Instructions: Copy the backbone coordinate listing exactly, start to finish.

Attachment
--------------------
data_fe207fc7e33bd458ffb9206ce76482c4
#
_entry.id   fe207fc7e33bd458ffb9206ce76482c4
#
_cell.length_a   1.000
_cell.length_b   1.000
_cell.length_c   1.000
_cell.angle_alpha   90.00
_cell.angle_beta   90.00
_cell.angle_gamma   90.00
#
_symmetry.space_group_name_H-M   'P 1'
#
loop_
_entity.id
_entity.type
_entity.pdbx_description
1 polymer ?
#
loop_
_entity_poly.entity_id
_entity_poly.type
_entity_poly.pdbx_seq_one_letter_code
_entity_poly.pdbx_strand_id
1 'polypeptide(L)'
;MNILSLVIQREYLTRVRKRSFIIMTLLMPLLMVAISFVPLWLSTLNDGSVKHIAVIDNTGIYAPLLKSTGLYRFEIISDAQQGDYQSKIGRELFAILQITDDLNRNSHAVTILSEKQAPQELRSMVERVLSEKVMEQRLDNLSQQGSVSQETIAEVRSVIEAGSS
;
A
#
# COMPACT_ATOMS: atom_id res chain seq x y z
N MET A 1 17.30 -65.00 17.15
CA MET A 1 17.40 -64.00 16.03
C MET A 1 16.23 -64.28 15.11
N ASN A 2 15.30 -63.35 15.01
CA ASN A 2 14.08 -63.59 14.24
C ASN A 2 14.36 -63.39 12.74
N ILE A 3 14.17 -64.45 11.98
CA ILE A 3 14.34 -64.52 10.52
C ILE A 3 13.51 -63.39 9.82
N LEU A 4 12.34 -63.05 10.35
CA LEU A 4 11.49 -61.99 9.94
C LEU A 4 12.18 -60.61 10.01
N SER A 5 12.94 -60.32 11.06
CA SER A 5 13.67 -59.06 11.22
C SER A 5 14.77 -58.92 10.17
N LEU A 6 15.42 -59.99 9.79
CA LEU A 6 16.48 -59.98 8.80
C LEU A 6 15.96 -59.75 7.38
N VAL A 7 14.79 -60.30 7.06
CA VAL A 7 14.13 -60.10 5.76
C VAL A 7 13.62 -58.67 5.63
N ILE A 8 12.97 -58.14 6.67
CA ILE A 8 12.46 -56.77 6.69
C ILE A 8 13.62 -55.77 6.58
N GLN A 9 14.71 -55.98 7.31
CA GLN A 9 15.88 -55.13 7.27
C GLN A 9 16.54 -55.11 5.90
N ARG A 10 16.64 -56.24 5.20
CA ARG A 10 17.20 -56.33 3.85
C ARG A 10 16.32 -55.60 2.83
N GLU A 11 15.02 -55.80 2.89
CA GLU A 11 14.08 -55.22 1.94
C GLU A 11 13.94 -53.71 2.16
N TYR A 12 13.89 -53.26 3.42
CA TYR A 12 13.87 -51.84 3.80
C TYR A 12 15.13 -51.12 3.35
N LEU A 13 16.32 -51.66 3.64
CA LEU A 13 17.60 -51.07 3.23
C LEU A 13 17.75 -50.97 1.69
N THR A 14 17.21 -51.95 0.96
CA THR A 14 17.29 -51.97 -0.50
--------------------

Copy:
data_fe207fc7e33bd458ffb9206ce76482c4
#
_entry.id   fe207fc7e33bd458ffb9206ce76482c4
#
_cell.length_a   1.000
_cell.length_b   1.000
_cell.length_c   1.000
_cell.angle_alpha   90.00
_cell.angle_beta   90.00
_cell.angle_gamma   90.00
#
_symmetry.space_group_name_H-M   'P 1'
#
loop_
_entity.id
_entity.type
_entity.pdbx_description
1 polymer ?
#
loop_
_entity_poly.entity_id
_entity_poly.type
_entity_poly.pdbx_seq_one_letter_code
_entity_poly.pdbx_strand_id
1 'polypeptide(L)'
;MNILSLVIQREYLTRVRKRSFIIMTLLMPLLMVAISFVPLWLSTLNDGSVKHIAVIDNTGIYAPLLKSTGLYRFEIISDAQQGDYQSKIGRELFAILQITDDLNRNSHAVTILSEKQAPQELRSMVERVLSEKVMEQRLDNLSQQGSVSQETIAEVRSVIEAGSS
;
A
#
# COMPACT_ATOMS: atom_id res chain seq x y z
N MET A 1 17.30 -65.00 17.15
CA MET A 1 17.40 -64.00 16.03
C MET A 1 16.23 -64.28 15.11
N ASN A 2 15.30 -63.35 15.01
CA ASN A 2 14.08 -63.59 14.24
C ASN A 2 14.36 -63.39 12.74
N ILE A 3 14.17 -64.45 11.98
CA ILE A 3 14.34 -64.52 10.52
C ILE A 3 13.51 -63.39 9.82
N LEU A 4 12.34 -63.05 10.35
CA LEU A 4 11.49 -61.99 9.94
C LEU A 4 12.18 -60.61 10.01
N SER A 5 12.94 -60.32 11.06
CA SER A 5 13.67 -59.06 11.22
C SER A 5 14.77 -58.92 10.17
N LEU A 6 15.42 -59.99 9.79
CA LEU A 6 16.48 -59.98 8.80
C LEU A 6 15.96 -59.75 7.38
N VAL A 7 14.79 -60.30 7.06
CA VAL A 7 14.13 -60.10 5.76
C VAL A 7 13.62 -58.67 5.63
N ILE A 8 12.97 -58.14 6.67
CA ILE A 8 12.46 -56.77 6.69
C ILE A 8 13.62 -55.77 6.58
N GLN A 9 14.71 -55.98 7.31
CA GLN A 9 15.88 -55.13 7.27
C GLN A 9 16.54 -55.11 5.90
N ARG A 10 16.64 -56.24 5.20
CA ARG A 10 17.20 -56.33 3.85
C ARG A 10 16.32 -55.60 2.83
N GLU A 11 15.02 -55.80 2.89
CA GLU A 11 14.08 -55.22 1.94
C GLU A 11 13.94 -53.71 2.16
N TYR A 12 13.89 -53.26 3.42
CA TYR A 12 13.87 -51.84 3.80
C TYR A 12 15.13 -51.12 3.35
N LEU A 13 16.32 -51.66 3.64
CA LEU A 13 17.60 -51.07 3.23
C LEU A 13 17.75 -50.97 1.69
N THR A 14 17.21 -51.95 0.96
CA THR A 14 17.29 -51.97 -0.50